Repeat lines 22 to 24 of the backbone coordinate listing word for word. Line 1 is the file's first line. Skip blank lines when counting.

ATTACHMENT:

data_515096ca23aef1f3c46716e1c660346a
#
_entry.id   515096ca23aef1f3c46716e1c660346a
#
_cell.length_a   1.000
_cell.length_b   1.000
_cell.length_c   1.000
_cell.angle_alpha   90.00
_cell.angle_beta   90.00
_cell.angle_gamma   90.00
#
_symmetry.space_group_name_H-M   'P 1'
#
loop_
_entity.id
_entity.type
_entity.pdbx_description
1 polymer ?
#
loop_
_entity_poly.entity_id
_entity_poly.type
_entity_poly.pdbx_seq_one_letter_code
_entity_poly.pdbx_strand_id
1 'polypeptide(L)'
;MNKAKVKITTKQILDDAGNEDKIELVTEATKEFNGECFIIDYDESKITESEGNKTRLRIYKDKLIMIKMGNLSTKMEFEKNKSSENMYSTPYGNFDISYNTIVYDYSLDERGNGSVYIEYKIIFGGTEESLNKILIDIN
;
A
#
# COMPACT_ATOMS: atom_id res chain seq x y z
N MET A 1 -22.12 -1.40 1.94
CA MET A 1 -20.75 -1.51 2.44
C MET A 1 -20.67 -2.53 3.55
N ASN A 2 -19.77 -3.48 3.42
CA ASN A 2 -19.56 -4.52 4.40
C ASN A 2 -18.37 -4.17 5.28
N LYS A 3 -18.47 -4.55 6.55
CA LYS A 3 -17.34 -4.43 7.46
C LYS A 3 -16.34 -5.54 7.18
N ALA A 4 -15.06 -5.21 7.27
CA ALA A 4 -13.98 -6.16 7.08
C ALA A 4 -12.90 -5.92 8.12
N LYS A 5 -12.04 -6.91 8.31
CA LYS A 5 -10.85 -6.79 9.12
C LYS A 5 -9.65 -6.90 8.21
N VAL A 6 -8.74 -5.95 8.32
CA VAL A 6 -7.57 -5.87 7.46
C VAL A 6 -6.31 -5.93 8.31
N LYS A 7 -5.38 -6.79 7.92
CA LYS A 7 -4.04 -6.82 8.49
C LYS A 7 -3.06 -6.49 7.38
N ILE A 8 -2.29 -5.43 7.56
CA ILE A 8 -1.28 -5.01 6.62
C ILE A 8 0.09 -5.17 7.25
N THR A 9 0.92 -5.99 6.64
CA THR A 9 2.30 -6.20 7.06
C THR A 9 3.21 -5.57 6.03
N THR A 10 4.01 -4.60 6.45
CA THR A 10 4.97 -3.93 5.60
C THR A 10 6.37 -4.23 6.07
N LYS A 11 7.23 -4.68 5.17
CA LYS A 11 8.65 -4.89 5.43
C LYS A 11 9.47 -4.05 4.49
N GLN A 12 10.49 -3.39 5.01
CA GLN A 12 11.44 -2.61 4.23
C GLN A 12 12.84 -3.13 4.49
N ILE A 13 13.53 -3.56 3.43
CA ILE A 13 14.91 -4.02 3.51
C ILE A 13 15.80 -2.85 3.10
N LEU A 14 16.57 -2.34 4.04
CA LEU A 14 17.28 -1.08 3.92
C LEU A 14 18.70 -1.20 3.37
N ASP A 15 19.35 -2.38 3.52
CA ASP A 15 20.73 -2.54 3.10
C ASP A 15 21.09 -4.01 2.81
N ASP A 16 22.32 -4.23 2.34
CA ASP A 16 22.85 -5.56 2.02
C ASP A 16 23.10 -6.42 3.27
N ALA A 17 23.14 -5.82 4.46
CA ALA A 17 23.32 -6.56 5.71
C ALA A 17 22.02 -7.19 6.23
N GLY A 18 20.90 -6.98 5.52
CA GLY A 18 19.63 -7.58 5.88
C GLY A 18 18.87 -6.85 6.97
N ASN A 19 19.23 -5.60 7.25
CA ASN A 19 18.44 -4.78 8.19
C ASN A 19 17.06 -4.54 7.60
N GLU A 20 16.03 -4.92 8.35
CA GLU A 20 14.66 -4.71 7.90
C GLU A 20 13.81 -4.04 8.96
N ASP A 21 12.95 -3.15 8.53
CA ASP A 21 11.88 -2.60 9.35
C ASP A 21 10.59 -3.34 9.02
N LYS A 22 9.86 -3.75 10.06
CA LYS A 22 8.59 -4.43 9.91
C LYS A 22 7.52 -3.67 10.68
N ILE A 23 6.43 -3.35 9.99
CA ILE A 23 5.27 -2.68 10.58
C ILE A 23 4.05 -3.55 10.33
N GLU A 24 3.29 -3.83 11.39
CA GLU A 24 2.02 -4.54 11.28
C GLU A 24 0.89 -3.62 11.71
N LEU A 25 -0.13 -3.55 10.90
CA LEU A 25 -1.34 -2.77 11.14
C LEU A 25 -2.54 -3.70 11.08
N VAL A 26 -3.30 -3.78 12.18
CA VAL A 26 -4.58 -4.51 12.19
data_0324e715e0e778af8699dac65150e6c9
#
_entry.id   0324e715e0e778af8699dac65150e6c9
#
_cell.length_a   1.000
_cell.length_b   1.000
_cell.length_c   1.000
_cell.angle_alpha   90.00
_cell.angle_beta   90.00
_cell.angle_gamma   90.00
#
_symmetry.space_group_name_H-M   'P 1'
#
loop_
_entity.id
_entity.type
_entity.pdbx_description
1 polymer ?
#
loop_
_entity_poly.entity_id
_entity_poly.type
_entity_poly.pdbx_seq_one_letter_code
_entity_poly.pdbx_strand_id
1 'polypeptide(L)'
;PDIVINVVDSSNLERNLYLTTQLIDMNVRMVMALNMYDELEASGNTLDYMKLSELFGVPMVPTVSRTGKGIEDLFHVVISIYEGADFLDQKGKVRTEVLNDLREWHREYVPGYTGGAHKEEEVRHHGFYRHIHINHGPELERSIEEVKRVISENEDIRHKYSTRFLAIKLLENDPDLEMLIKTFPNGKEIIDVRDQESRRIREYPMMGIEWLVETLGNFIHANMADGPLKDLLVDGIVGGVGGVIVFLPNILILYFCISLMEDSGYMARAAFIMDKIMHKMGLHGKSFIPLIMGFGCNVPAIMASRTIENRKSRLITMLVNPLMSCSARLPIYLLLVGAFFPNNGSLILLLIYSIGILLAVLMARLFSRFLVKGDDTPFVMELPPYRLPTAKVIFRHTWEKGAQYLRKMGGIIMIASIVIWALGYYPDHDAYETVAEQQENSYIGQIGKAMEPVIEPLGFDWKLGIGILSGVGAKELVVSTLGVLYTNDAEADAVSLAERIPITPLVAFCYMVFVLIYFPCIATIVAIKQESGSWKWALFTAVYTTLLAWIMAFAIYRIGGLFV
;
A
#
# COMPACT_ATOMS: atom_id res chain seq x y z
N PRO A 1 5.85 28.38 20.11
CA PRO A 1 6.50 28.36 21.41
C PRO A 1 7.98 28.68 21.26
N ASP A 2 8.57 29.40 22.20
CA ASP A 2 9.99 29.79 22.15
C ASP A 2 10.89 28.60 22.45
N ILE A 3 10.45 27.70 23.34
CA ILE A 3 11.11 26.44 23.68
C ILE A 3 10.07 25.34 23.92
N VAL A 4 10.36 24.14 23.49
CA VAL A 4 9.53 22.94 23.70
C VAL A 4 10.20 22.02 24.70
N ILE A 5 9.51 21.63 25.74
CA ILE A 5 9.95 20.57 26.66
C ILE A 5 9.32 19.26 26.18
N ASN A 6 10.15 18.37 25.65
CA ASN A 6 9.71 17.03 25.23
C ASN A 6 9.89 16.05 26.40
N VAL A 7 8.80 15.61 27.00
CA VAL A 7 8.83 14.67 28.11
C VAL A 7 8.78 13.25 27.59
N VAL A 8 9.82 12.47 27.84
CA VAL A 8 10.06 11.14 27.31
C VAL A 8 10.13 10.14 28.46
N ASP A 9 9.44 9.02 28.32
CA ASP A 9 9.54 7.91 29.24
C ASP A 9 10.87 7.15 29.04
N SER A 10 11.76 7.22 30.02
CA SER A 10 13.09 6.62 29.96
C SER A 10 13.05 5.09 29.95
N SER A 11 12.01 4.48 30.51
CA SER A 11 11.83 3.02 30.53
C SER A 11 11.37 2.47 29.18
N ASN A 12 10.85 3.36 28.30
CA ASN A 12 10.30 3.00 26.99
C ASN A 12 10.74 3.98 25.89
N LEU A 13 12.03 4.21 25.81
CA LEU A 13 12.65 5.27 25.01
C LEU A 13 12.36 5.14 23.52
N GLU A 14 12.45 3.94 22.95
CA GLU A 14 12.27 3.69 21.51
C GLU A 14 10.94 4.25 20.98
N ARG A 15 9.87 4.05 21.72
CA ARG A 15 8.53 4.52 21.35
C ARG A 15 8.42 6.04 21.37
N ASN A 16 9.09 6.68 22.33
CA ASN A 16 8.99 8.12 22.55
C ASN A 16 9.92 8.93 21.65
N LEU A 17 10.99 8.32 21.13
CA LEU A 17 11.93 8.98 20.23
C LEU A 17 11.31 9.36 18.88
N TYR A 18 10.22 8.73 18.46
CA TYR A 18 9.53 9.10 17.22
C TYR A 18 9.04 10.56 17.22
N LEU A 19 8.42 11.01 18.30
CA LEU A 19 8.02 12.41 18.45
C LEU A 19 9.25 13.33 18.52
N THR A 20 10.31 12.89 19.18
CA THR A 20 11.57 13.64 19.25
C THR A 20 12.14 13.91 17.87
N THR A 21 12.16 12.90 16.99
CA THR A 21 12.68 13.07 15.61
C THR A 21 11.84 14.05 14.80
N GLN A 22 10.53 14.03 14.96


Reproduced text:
_entity_poly.type
_entity_poly.pdbx_seq_one_letter_code
_entity_poly.pdbx_strand_id